2. NEW ZEALAND: Is the NZ Government aware of the serious social costs of dense apartment slums ? …

    … Michael Joseph Savage and John A Lee of the 1st Labour government were … and had no intention of bringing the British density failures to New Zealand …

    Build-to-rent apartments must not become slums, property specialists warn …Marta Steeman … Stuff NZ

    https://www.stuff.co.nz/business/115666909/property-specialists-at-massey-university-warn-buildtorent-apartments-must-not-become-slums?cid=app-iPad#comments

    Property specialists at Massey University caution that mass rental housing like apartment blocks need to be well managed and good quality to avoid becoming slums.

    Debate is building on the benefits of “build-to-rent” housing, often large scale apartment blocks overseas, as a way of tackling New Zealand’s housing crisis.

    New Zealand has little mass rental housing like these apartment developments which are viewed as solid and steady investments by large investors overseas. New Zealand developers build apartment developments to sell rather than rent. … read more via hyperlink above …
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    Learning from the British … a documentary classic …essential viewing …

    Inquiry. The Great British Housing Disaster (Adam Curtis, 1984) – YouTube

    https://www.youtube.com/watch?v=Ch5VorymiL4
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    The ‘New Zealand Dream’ is still alive … Wendell Cox … New Geography
    ( noting the important Westpac Bank Dwelling Preference Survey)

    http://www.newgeography.com/content/006327-the-new-zealand-dream-still-alive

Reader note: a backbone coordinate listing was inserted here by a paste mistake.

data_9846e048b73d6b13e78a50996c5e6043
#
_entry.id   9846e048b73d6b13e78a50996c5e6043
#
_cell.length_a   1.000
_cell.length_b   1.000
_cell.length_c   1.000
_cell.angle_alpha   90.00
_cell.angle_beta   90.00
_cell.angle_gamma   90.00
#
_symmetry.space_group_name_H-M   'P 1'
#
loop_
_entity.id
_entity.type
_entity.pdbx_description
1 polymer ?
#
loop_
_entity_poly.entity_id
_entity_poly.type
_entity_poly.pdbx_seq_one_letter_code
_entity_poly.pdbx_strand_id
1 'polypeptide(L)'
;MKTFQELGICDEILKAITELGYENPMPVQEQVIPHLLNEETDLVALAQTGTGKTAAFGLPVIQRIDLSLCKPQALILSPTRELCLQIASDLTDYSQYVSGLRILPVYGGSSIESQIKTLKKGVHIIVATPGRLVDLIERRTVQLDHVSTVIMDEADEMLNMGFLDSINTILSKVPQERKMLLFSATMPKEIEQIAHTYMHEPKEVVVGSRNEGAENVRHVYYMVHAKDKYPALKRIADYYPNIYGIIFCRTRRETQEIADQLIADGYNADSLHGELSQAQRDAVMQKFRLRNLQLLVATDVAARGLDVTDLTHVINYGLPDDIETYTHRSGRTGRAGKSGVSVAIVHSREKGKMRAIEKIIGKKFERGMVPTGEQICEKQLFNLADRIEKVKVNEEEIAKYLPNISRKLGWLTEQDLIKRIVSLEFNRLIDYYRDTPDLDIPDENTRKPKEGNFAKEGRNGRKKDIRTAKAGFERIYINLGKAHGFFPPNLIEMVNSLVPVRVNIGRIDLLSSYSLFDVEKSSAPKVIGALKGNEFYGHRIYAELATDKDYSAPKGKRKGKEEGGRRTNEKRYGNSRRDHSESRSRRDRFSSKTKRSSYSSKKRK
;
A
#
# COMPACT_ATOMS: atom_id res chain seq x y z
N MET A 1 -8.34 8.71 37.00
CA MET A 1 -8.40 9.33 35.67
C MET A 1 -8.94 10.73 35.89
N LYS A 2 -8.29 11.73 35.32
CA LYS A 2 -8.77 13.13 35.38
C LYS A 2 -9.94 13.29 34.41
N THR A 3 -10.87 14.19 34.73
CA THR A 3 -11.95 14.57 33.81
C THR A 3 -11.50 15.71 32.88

… extract …

    … The New Westpac NZ Housing Preferences Survey …

    … Among the respondents, nearly one-half (49 percent) considered a back yard “essential,” while another 42 percent rated the back yard as “nice to have.” Only nine percent considered a back yard to be “not important.” Among first home buyers, there was an even greater larger 55 percent considered a back yard as “essential.”

    A house with a yard is even more important that one close to work. Only 18 percent of respondents considered proximity to work to be “essential,” well below the 49 percent wanting a backyard. While nine percent of respondents considered a backyard to be “not important,” nearly four times as many said that proximity to work was “not important” (33 percent).

    House location also scored much lower in proximity to schools or child care, which was considered “essential” by 22 percent of respondents and parks/recreational facilities, “essential” to 21 percent. Only 11 percent considered living in social hubs (with “eateries and bars”) to be “essential.”

    Finally, access to mass transit was considered “essential” by only 28 percent of respondents and “not important” to 26 percent. This contrasts with the 65 percent who considered a “lock-up” garage “essential” and only four percent who considered it “not important.”

    These results are not surprising for a high income nation. … read more via hyperlink above …